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(Bloomberg) -- The powerful rally in global stocks since the year began is facing a headwind as bond yields climb, the flip side of prospects for continued synchronous global growth and the potential for a pick-up in inflation pressures. Oil traded around three-year highs.
Reduced asset purchases by the world’s top central banks, rising commodity prices and looming U.S. debt sales all support the case for higher bond yields. Yields on 10-year U.S. Treasuries climbed to the highest level in more than nine months, topping 2.55 percent and spurring the bond veteran Bill Gross to declare a bear market Tuesday.
The yen climbed for a second day as traders unwound short positions in the wake of the Bank of Japan paring back purchases of ultra-long dated bonds. Asian stocks were mixed, with benchmarks in Tokyo showing both gains and losses, South Korean and Australian shares weaker and Hong Kong equities higher. Futures on the S&P 500 Index were little changed after the gauge edged up to a fresh record in a sixth straight session of gains.
"Markets will be higher at the end of next year than they are right now, in my opinion, but it’s going to be a little volatile getting there," Jonathan Slone, chief executive officer of CLSA Ltd., said on Bloomberg TV. Greater fluctuations are in store "as this adjustment period comes in and as the bond markets settle down into what could be a new trading range," he said.
China’s central bank weakened its daily fixing on the yuan by the most since September, one day after a report showed it has adjusted its currency-fixing mechanism, a move interpreted as an embrace of greater fluctuation in the exchange rate. China separately reported that producer and consumer prices increased at a faster monthly pace in December, though the year-on-year pace of factory-gate costs eased.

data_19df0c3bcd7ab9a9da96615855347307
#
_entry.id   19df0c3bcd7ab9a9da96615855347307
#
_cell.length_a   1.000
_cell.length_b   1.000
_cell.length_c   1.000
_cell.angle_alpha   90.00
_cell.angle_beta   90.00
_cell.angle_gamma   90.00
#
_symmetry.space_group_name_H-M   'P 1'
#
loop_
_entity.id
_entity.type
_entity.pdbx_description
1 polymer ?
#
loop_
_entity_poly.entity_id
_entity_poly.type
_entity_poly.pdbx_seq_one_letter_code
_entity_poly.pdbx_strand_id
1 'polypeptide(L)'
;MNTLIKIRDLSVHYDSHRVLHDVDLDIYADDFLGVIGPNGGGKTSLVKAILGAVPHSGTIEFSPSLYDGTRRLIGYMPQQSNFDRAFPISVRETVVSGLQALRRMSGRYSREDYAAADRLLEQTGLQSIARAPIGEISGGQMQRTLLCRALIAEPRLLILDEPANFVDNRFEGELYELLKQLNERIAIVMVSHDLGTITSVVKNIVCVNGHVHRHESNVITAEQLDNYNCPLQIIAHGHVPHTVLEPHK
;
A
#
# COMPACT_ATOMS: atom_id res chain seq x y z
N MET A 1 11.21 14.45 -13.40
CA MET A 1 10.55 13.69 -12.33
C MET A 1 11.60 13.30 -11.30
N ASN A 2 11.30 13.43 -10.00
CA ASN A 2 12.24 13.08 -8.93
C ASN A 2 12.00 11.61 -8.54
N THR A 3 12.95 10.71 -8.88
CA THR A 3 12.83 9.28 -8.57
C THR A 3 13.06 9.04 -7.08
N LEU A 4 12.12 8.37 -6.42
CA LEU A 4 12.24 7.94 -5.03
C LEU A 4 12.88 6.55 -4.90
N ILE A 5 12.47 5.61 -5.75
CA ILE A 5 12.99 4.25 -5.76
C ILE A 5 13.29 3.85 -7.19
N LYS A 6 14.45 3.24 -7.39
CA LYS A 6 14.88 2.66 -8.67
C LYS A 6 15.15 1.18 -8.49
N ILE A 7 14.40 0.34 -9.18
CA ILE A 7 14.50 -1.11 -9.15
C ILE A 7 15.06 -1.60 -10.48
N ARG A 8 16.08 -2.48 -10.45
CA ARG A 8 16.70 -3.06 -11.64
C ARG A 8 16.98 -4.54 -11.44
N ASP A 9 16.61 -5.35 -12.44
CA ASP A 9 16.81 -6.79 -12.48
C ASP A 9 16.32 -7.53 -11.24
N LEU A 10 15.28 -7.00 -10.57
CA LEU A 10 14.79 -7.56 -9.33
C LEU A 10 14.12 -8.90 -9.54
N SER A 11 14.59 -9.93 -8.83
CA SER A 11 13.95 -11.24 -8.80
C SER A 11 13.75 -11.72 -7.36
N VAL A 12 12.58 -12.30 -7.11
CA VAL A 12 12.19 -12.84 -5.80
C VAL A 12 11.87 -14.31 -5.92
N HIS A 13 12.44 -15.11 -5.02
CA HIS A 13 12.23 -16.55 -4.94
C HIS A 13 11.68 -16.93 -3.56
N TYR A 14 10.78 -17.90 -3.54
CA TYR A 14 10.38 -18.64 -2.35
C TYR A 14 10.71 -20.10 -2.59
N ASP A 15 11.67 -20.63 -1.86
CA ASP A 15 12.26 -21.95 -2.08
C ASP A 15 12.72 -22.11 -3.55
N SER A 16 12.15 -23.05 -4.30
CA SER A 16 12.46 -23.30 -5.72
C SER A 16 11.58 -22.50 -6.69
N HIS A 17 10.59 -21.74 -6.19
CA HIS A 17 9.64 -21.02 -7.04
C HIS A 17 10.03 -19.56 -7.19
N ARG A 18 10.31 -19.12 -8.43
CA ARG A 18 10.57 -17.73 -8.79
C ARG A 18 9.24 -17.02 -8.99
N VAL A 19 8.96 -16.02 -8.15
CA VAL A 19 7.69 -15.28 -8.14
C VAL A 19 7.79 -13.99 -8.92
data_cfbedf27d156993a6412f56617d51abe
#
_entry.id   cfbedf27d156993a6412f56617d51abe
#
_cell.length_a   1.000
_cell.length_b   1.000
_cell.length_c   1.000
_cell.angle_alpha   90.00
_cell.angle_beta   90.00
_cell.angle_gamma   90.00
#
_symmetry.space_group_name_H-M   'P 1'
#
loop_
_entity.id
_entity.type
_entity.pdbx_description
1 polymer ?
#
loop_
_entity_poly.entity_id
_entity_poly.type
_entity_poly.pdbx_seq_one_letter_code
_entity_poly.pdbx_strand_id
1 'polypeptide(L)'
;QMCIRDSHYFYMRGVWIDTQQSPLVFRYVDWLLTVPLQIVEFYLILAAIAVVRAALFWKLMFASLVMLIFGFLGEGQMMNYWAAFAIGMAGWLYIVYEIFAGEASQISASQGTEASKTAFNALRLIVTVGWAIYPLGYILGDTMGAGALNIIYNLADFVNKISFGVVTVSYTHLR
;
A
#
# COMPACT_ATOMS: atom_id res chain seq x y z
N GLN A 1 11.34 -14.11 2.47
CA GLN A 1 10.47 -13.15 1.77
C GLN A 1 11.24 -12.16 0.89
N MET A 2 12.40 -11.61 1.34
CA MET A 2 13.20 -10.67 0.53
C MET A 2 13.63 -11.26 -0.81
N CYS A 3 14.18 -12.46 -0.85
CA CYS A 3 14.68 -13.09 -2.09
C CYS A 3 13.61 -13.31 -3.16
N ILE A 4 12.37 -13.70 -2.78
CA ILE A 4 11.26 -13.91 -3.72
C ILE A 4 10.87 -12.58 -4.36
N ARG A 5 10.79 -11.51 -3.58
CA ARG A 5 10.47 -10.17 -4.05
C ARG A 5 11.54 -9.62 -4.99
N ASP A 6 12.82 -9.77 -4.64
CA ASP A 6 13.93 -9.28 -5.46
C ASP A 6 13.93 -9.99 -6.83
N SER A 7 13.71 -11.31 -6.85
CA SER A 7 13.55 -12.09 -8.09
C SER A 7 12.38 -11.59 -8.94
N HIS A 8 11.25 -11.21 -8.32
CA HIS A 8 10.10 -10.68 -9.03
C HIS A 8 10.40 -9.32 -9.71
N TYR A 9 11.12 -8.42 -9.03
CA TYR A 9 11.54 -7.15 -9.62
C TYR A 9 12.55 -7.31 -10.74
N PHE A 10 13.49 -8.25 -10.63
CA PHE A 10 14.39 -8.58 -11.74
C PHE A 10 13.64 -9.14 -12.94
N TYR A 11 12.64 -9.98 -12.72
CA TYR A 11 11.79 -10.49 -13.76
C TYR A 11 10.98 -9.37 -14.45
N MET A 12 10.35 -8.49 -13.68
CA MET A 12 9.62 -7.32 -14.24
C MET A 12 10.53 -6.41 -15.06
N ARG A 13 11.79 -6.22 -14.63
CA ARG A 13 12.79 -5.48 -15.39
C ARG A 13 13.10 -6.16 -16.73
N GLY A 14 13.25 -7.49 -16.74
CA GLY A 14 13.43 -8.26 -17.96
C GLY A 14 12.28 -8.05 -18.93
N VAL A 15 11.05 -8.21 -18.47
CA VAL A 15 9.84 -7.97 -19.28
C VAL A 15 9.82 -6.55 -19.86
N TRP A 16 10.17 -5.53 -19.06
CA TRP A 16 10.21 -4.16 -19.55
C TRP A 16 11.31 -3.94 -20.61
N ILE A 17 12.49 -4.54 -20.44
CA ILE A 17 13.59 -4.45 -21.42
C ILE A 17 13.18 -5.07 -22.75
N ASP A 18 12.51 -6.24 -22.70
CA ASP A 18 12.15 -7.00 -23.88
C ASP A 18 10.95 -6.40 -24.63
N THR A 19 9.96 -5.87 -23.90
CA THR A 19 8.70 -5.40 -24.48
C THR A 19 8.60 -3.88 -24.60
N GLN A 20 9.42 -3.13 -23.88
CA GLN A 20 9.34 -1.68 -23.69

Here are some of the main events to watch for this week:
- U.S. inflation data are forecast to show price pressures remain muted for now, giving hawks little reason to argue for faster tightening.
- St. Louis Fed bank President James Bullard and head of the New York Fed Bill Dudley are among central bankers scheduled to speak.
- A reading on China’s money supply is expected in coming days.
Terminal users can read more in our markets blog.
These are the main moves in markets:
- Futures on the S&P 500 were down 0.1 percent as of 8:17 a.m. Frankfurt time. The underlying gauge advanced 0.1 percent Tuesday, extending the longest rally since October.
- Japan’s Topix index rose 0.2 percent at the close, while the Nikkei 225 Stock Average fell 0.2 percent.
- Hong Kong’s Hang Seng Index added 0.5 percent, while Australia’s S&P/ASX 200 Index sank 0.5 percent. The MSCI Asia Pacific Index was little changed.
- Futures on the Euro Stoxx 50 Index and the U.K.’s FTSE 100 Index pointed to a slightly weaker open.
- The yen jumped 0.6 percent to 111.92 per dollar after rising 0.4 percent on Tuesday.
- The Bloomberg Dollar Spot Index was down 0.1 percent after two days of gains.
- The euro traded at $1.1933 following a pullback Tuesday.
- The pound was little changed at $1.3528.
- The yield on 10-year Treasuries rose 1 basis point, to 2.56 percent, after jumping seven basis points Tuesday. The level is the highest since March.
- German 10-year bund yields rose about 4 basis points Tuesday, to 0.466 percent.
- Gold futures fell 0.1 percent to $1,311.33 an ounce.
- West Texas Intermediate crude rose 0.8 percent to $63.45 a barrel, up about 5 percent since the year began.
--With assistance from Haidi Lun
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